Rudolph4 believes that the mandate of development banks should cover the sector to meet the rules of cooperation with the private sector and minimal levels of efficiency. This consideration is complied with in Mexico, as each sector attended by a development bank is defined by a market failure. The role of development banks is complementary to that of the private sector. The Basel regulations are applied to this banking in regard to the amounts of capitalization to ensure its efficiency and financial stability.

The National Financing Development Plan 2013-2018 5 stipulates that development banks are “institutions that carry out the service of banking and credit, subject to the priorities of the National Development Plan, and in particular the National Financing Development Plan, to promote and finance sectors that are mandated in in the organic laws of those institutions.”

In Mexico, the sectors in which a market failure occurs and which require a development bank are agriculture, 6, housing, infrastructure, exports, and micro and small enterprises, in addition to the lack of savings instruments for certain groups of the population. The table presents the development banks7 that operate in Mexico and their objectives:

Institution of development bank Objective
Banco Nacional de Comercio Exterior, S.N.C. To promote and finance foreign trade.
To ensure efficiency and competitiveness of foreign trade in the stages of pre-export, export, import and replacement of goods and services.
Banco Nacional de Obras y Servicios Públicos, S.N.C. To finance or refinance public or private projects of investment in infrastructure and public services, and help the institutional strengthening of the federal, state and municipal governments.
Banco del Ahorro Nacional y Servicios Financieros, S.N.C. To promote savings, financing and investment among members of the popular savings and credit sector; to offer financial tools and services, as well as channelling financial and technical support to encourage the habit of saving and the development of the sector and, in general, national and regional economic development of the country.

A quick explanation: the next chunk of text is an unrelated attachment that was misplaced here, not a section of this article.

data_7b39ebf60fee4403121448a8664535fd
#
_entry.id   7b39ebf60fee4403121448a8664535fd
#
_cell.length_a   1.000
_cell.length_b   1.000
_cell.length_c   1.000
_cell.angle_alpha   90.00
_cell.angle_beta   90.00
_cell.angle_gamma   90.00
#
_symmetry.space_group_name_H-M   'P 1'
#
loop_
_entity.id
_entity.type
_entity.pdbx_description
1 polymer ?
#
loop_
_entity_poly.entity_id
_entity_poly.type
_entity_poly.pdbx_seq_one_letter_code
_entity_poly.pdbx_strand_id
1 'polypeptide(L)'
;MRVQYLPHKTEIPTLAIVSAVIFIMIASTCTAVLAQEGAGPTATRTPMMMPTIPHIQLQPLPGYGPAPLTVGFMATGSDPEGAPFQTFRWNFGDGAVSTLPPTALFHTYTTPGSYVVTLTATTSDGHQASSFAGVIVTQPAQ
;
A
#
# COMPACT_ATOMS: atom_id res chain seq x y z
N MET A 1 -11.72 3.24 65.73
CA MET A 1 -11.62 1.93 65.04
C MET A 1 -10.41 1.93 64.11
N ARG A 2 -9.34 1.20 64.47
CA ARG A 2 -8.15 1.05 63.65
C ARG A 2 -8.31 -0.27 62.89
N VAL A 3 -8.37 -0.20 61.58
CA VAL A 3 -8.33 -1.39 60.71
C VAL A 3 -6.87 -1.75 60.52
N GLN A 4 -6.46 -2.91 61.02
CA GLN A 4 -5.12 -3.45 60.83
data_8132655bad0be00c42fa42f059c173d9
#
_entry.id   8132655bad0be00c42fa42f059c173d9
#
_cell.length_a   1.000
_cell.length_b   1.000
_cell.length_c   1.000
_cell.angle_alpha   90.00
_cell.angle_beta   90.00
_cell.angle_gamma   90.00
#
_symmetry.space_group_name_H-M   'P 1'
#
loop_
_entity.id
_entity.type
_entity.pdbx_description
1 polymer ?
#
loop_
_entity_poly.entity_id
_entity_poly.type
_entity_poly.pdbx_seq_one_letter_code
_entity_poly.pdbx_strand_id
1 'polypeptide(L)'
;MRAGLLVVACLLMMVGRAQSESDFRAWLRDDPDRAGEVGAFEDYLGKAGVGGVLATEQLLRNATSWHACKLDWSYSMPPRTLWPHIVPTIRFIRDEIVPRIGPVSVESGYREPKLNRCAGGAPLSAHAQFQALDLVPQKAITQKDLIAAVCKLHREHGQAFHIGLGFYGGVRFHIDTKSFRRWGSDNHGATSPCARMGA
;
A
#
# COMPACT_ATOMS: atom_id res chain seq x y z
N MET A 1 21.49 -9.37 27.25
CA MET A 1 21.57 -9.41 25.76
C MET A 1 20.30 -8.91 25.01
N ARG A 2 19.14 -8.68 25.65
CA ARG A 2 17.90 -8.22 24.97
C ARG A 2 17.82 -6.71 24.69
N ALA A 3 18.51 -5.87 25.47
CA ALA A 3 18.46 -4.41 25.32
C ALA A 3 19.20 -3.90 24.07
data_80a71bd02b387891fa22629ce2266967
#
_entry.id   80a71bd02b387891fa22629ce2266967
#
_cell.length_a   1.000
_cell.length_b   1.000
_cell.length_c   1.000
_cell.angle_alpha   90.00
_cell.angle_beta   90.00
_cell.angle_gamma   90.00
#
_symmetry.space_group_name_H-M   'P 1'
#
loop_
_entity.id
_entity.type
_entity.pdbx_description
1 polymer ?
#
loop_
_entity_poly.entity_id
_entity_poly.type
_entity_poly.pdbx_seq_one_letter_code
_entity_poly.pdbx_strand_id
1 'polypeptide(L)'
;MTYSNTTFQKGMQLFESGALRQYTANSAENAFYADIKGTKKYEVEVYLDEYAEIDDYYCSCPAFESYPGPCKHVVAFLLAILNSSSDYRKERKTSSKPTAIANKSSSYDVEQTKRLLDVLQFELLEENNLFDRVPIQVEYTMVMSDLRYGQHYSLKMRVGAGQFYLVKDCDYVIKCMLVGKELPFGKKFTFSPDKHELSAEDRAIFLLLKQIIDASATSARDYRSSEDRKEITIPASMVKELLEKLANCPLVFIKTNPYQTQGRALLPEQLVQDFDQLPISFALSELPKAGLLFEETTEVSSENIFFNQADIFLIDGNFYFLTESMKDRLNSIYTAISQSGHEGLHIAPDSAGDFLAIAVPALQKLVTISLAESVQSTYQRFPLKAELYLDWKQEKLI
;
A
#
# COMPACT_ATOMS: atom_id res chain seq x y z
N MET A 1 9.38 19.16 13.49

Nacional Financiera, S.N.C. To promote savings and investment, such as channeling financial and technical support to industrial development and, in general, national and regional economic development of the country.
Sociedad Hipotecaria Federal, S.N.C. To promote the development of primary and secondary markets for mortgage lending, through loans and guarantees for the construction, adquisition and improvement of housing, preferably for low income families. To increase production capacity and tecnological development related to housing.


4 H. Rudoph (2012). State Financial Institutions: Mandates, Governance and Beyond. The World Bank.
5 SHCP. Programa Nacional de Financiamiento del Desarrollo 2013-2018. Government of Mexico. México.
6 The agricultural sector is serviced by the Financiera Nacional de Desarrollo Agropecuario, Rural, Forestal y Pesquero (National Financial Institution of Agricultural, Rural, Forestry and Fisheries Development), which according to the classification of the National Banking and Securities Commission is a body of promotion.
7 Does not consider the Bank of the Army, Air Force and Navy (Banjército)

Financial reform starts from the supposition that it is essential to modernize development banks to transform them into a useful tool to strengthen the country’s economy.

The existence of development banks is justified because of the failures of the financial markets.

In Mexico, the development banks serve a specific sector of the private sector in which there is a market failure.


Gutiérrez, Eva, P., Rudolph, Heinz, Homa, Theodore, y Blanco Beneit, Enrique (2011). Development Banks, Role and Mechanisms to Increase their Efficiency, Policy Research Working Paper. The World Bank.

Levy Yeyati Eduardo, Micco, Alejandro, y Panizza, Ugo (2004) ¿Es conveniente la banca estatal? El papel de los bancos estatales y de desarrollo. BID.

Rudolph. Heinz (2012). State Financial Institutions: Mandates, Governance, and Beyond. The World Bank.

SHCP. Programa Nacional de Financiamiento del Desarrollo 2013-2018. Government of Mexico. México.

SHCP (2013). Presentación de la Reforma Financiera y Exposición de Motivos del Decreto por el que se Reforman, Adicionan y Derogan diversas disposiciones que dan origen a la Reforma Financiera.